The blue color of the Phaeton asteroid has bothered scientists since its discovery in the early 1980s. In a new study, they suggested that the blue hue is associated with a specific orbit of the stone.
The phaeton moves around the Sun in an elliptical orbit, making it closer to the star than any other known asteroid. And although this convergence is short-lived, and after that Phaeton recedes behind the Mars orbit, the intensity of solar radiation to which the asteroid is exposed during these flights is sufficient to gradually clean its surface from red chemicals that astronomers observe in asteroids away from the sun.
During its close passages, the Phaeton is at a distance of 21 million km from the Sun. This is three times closer to the Sun than the orbit of Mercury. As the Phaeton approaches the star, the asteroid’s surface heats up to 800°C. A new study suggests that this heat triggers a chain of chemical reactions that evaporate iron-rich substances and red organic compounds.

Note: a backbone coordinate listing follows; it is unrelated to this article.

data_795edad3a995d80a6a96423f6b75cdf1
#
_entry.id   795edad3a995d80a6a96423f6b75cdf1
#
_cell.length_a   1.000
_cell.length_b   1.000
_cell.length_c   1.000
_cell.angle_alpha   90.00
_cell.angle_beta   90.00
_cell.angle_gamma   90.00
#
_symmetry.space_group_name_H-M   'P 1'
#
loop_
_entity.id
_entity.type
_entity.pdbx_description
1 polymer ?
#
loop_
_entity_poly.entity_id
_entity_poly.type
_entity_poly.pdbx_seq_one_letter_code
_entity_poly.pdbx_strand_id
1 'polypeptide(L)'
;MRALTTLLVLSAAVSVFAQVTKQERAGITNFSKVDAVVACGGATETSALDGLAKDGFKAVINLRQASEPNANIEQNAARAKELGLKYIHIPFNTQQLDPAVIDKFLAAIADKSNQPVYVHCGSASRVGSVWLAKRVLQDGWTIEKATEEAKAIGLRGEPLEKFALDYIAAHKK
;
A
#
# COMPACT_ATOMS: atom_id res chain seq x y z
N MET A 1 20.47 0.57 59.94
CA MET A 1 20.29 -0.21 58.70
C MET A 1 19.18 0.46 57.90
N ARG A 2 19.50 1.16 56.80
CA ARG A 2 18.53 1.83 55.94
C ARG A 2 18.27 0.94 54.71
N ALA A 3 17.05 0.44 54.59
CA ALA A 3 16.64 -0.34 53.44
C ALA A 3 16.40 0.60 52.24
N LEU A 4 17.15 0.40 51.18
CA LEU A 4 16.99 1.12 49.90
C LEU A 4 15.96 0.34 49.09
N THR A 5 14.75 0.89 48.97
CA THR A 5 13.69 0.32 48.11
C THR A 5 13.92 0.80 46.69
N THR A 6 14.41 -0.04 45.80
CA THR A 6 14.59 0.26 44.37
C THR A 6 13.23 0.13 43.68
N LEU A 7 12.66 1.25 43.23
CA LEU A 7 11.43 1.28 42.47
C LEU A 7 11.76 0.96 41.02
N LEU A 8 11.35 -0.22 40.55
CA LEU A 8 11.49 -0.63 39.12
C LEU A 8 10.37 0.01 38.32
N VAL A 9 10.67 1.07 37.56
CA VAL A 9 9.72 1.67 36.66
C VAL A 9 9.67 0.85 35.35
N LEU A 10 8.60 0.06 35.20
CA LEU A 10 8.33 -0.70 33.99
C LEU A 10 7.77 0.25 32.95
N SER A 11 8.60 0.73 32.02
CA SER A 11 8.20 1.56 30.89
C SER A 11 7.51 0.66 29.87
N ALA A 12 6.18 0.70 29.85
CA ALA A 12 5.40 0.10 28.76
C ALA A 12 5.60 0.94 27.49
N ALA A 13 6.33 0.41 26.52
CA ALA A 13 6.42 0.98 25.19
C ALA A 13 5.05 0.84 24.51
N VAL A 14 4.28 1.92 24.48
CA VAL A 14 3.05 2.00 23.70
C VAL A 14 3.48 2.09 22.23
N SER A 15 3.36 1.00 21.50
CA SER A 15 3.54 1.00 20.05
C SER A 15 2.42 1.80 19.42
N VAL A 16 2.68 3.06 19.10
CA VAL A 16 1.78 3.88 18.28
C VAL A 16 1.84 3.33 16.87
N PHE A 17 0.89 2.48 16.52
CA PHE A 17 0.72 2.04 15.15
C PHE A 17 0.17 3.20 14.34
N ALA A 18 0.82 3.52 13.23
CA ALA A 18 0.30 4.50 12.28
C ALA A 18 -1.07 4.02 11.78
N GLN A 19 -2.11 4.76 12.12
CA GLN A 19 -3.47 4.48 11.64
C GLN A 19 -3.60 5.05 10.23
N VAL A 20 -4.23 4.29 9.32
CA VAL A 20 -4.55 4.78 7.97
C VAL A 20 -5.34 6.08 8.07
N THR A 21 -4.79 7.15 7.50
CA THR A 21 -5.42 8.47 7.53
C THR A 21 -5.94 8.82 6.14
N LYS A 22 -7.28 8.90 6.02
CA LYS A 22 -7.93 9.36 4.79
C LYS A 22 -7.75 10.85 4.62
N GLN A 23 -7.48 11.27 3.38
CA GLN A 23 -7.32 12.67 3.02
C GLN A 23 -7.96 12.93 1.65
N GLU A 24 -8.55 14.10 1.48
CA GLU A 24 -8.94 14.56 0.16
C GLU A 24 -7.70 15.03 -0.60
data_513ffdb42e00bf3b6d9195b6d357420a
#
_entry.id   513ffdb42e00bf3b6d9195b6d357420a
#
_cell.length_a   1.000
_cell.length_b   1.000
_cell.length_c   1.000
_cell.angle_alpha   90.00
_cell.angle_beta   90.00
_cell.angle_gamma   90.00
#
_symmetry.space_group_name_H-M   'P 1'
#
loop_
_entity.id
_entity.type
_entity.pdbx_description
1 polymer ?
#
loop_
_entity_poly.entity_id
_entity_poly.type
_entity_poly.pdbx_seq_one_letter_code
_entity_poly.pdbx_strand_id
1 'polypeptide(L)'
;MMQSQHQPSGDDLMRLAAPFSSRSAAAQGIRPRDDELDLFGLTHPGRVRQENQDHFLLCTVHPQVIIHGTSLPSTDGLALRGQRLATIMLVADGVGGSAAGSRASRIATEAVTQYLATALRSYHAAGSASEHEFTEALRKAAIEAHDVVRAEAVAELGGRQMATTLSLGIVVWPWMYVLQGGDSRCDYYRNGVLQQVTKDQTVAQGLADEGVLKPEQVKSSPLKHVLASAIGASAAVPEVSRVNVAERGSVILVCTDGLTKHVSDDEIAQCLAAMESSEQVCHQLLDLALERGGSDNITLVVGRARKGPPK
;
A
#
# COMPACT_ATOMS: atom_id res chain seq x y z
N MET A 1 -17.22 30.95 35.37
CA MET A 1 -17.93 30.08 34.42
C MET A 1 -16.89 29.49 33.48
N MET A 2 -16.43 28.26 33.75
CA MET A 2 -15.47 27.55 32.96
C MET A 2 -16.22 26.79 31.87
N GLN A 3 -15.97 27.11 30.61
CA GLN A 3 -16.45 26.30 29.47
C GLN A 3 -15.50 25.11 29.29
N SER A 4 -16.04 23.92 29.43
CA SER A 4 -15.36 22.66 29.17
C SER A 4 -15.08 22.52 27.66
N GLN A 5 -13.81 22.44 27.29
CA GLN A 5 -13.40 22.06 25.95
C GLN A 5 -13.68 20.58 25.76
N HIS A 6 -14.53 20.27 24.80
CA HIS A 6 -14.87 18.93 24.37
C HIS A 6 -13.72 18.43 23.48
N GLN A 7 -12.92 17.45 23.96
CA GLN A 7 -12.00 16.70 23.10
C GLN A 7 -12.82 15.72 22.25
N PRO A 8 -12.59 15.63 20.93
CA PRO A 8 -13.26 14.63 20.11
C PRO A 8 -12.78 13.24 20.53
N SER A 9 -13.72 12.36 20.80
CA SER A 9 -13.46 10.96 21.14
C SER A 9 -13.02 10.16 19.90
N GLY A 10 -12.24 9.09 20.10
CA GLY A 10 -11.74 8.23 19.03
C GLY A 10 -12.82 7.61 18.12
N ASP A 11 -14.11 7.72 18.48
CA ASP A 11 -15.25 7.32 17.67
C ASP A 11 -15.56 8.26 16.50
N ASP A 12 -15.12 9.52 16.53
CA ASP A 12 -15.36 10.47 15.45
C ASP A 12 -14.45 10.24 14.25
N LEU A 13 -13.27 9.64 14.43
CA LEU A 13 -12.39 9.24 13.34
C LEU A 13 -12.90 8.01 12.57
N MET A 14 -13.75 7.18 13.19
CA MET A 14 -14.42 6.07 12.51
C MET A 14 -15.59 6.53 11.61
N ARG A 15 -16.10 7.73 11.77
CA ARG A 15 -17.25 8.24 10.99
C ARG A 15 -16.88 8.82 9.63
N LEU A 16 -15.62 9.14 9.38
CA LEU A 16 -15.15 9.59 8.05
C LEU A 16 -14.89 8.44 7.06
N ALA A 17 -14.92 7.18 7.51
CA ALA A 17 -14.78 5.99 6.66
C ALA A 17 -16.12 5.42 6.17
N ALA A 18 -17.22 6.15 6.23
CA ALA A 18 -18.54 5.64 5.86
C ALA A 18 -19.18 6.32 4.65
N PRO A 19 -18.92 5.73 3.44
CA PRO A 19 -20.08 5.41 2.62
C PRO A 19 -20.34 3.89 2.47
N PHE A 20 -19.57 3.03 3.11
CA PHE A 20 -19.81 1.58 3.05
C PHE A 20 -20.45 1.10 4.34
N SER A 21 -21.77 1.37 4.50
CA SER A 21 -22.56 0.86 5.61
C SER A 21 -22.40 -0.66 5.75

According to researchers, there are only a few dozen blue asteroids in the solar system, but the Phaeton is the most blue of them all. Interestingly, several other comets approaching the Sun also have a pronounced blue color.
Scientists have modeled in detail the chemical composition of the Phaeton’s surface and calculated what happens to these chemicals when the asteroid’s temperature changes in its orbit. According to them, the conversion of carbon into soot at high temperatures near the Sun may also contribute to the appearance of the brand blue color of the Phaeton.
Scientists will be able to find out the accuracy of their assumptions in a few years, as the Japan Aerospace Exploration Agency plans to send the DESTINY+ orbiter to study the Phaeton.